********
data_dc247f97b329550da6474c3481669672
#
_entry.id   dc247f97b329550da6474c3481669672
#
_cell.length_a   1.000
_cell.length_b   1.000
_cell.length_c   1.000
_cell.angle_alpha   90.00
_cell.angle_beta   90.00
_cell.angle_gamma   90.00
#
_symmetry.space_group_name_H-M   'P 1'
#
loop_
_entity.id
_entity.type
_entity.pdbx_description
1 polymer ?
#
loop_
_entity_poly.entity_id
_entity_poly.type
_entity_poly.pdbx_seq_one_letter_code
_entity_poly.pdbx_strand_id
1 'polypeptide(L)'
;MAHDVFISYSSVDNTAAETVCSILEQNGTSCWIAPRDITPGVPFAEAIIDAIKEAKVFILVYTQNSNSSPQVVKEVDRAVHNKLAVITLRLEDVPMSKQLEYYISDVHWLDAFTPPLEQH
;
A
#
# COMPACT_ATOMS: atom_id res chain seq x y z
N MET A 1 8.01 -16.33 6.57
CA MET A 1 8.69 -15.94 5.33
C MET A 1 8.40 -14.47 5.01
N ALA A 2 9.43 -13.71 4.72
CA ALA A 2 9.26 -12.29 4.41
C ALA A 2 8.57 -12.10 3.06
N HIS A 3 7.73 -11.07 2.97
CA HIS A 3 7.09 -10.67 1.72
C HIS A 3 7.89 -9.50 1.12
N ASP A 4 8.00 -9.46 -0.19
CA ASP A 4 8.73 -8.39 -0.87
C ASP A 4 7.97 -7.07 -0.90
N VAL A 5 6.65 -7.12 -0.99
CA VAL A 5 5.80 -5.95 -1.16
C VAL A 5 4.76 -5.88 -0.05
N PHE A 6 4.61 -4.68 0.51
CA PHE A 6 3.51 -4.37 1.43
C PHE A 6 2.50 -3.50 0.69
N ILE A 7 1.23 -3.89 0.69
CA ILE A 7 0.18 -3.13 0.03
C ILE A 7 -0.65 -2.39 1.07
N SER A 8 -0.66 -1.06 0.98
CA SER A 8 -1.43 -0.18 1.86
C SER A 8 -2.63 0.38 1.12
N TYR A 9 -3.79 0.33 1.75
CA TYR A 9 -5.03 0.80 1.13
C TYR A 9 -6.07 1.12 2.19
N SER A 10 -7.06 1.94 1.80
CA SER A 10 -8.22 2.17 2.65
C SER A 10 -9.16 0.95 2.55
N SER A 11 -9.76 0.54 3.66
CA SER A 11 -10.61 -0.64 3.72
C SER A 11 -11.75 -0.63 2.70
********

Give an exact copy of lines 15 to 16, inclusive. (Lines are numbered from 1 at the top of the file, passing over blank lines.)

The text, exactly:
_entity.id
_entity.type